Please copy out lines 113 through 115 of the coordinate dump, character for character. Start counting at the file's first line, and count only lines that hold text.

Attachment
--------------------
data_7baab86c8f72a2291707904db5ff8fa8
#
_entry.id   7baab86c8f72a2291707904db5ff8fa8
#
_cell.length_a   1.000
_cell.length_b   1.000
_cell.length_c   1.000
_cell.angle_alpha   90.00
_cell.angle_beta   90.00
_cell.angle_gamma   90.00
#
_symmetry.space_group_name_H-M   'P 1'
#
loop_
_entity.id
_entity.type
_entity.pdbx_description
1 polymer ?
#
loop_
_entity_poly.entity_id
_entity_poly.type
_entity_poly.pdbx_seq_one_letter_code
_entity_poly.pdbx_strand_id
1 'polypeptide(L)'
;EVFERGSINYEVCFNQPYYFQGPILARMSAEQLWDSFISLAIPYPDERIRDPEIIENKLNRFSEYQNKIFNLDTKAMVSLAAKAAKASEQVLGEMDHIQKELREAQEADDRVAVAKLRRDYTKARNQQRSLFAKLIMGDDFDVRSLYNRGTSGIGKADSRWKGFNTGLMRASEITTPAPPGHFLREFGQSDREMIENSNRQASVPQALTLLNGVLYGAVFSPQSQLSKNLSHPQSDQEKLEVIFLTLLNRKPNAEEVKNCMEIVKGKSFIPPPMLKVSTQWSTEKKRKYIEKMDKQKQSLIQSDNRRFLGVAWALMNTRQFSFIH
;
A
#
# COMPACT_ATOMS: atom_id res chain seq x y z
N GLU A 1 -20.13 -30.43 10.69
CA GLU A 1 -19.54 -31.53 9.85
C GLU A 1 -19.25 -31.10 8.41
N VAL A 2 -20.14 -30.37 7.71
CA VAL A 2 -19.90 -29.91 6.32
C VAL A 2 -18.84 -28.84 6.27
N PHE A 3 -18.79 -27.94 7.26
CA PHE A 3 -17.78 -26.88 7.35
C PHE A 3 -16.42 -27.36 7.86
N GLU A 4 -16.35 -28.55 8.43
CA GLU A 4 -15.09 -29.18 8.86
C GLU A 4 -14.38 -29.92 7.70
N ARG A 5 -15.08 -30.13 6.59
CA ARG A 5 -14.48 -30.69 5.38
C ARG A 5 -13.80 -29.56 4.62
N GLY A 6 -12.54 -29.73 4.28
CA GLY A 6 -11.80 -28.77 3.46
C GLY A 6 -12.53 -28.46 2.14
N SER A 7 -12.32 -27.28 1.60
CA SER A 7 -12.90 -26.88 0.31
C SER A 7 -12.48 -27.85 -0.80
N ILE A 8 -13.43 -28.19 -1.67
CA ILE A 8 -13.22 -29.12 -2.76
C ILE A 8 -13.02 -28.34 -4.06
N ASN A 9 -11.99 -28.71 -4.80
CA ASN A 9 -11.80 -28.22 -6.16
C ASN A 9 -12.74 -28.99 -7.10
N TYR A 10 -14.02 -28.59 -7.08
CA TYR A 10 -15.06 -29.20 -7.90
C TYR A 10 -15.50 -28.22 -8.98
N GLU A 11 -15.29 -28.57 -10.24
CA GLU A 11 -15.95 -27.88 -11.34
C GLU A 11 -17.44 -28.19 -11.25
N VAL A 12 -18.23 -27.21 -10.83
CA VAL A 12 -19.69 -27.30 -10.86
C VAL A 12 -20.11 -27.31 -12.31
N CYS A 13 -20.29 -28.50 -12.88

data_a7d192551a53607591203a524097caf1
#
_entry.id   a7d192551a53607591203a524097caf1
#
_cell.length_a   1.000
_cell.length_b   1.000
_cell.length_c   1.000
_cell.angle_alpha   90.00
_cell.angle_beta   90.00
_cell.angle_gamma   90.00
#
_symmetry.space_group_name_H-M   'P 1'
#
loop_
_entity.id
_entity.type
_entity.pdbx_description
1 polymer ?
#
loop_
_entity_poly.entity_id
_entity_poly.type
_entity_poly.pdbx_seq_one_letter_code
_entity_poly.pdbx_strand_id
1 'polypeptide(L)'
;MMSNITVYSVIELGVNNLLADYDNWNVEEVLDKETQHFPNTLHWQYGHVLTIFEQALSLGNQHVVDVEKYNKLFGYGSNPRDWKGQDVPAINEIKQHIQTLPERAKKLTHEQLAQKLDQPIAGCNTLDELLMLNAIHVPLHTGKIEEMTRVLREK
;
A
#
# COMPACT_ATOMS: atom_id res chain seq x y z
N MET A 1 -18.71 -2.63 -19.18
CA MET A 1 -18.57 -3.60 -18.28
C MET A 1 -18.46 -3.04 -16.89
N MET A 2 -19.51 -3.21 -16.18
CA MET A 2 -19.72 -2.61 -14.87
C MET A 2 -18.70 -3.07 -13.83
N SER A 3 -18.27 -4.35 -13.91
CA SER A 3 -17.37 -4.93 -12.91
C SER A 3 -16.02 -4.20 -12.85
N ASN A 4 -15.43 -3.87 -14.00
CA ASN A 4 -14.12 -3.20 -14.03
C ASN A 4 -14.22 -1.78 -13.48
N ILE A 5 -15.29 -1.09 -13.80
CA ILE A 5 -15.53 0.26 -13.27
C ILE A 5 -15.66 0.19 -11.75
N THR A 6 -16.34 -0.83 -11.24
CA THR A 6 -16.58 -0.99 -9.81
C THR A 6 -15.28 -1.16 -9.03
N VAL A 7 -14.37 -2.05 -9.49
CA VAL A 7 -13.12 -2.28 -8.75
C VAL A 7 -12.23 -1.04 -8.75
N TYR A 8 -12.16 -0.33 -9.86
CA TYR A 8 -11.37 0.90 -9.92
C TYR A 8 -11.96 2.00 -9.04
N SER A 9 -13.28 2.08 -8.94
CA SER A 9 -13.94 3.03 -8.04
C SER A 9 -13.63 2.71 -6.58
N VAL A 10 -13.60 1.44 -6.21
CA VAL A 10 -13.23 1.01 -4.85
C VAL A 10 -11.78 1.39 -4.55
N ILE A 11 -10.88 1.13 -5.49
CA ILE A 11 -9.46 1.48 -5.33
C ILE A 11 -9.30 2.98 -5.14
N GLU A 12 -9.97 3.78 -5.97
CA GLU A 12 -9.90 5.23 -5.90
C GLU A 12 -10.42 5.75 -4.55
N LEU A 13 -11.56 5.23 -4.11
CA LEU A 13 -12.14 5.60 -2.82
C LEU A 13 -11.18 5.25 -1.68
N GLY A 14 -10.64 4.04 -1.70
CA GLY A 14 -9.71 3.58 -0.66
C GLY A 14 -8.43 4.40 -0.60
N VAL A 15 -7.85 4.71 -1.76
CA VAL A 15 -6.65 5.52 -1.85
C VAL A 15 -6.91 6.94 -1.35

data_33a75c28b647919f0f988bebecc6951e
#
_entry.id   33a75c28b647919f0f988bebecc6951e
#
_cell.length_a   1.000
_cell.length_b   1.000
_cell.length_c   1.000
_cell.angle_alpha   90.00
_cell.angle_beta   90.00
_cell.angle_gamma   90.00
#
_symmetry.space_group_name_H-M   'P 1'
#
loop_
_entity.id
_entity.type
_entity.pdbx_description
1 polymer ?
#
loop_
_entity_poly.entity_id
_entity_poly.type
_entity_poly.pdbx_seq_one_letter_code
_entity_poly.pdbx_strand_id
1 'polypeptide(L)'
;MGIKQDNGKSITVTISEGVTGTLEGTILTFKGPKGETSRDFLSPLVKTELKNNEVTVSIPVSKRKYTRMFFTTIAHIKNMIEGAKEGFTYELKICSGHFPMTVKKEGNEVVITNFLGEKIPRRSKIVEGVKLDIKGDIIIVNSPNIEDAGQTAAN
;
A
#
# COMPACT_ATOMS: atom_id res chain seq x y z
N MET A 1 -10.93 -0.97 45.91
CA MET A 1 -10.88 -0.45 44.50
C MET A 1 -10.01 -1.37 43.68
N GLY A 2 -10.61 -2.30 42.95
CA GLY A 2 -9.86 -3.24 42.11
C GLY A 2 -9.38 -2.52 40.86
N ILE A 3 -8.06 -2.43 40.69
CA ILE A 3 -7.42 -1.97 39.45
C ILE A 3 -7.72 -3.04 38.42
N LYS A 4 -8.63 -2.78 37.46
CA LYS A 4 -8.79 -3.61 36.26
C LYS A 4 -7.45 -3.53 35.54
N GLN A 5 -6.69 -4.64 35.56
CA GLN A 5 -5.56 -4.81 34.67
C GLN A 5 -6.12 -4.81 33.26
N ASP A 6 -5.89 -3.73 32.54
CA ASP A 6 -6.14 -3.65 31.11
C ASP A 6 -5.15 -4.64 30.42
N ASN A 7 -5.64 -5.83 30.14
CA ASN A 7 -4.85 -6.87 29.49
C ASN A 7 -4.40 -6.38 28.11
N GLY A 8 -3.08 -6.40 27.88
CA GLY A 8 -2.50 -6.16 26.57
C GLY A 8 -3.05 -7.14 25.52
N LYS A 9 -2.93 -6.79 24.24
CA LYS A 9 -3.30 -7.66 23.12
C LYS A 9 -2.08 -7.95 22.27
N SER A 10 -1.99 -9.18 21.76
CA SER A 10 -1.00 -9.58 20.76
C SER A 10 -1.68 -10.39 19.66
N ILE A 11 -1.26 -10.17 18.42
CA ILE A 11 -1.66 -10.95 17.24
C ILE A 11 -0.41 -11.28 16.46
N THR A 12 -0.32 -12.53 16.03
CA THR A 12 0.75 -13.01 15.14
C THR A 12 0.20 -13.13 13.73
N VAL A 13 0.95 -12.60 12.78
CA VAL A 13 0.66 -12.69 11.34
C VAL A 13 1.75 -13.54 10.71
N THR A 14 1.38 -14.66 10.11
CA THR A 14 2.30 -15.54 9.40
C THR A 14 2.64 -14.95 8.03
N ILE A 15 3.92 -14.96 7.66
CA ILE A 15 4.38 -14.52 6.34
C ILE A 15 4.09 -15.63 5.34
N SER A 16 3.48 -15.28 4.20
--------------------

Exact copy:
N THR A 6 -16.34 -0.83 -11.24
CA THR A 6 -16.58 -0.99 -9.81
C THR A 6 -15.28 -1.16 -9.03